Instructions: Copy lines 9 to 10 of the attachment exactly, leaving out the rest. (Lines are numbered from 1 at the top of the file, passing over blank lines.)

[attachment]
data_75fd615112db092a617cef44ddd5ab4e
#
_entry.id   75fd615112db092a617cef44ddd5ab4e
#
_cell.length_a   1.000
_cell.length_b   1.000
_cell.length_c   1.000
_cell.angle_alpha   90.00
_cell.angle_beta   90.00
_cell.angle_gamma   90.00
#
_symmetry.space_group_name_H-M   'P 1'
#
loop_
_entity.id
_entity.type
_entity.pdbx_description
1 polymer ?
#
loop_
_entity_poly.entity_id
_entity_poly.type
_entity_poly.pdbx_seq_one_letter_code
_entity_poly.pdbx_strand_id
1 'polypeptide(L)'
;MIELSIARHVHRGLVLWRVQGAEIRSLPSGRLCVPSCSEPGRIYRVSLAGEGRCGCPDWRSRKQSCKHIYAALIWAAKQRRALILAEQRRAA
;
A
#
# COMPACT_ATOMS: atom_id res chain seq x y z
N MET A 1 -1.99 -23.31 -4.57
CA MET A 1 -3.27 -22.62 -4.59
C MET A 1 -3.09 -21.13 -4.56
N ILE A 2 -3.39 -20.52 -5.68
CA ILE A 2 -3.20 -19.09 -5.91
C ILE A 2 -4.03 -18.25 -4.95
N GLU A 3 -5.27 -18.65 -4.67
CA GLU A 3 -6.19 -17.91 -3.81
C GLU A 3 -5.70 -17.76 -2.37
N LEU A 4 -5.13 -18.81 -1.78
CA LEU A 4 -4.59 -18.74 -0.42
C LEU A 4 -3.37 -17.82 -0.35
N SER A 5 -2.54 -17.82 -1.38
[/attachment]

_cell.angle_beta   90.00
_cell.angle_gamma   90.00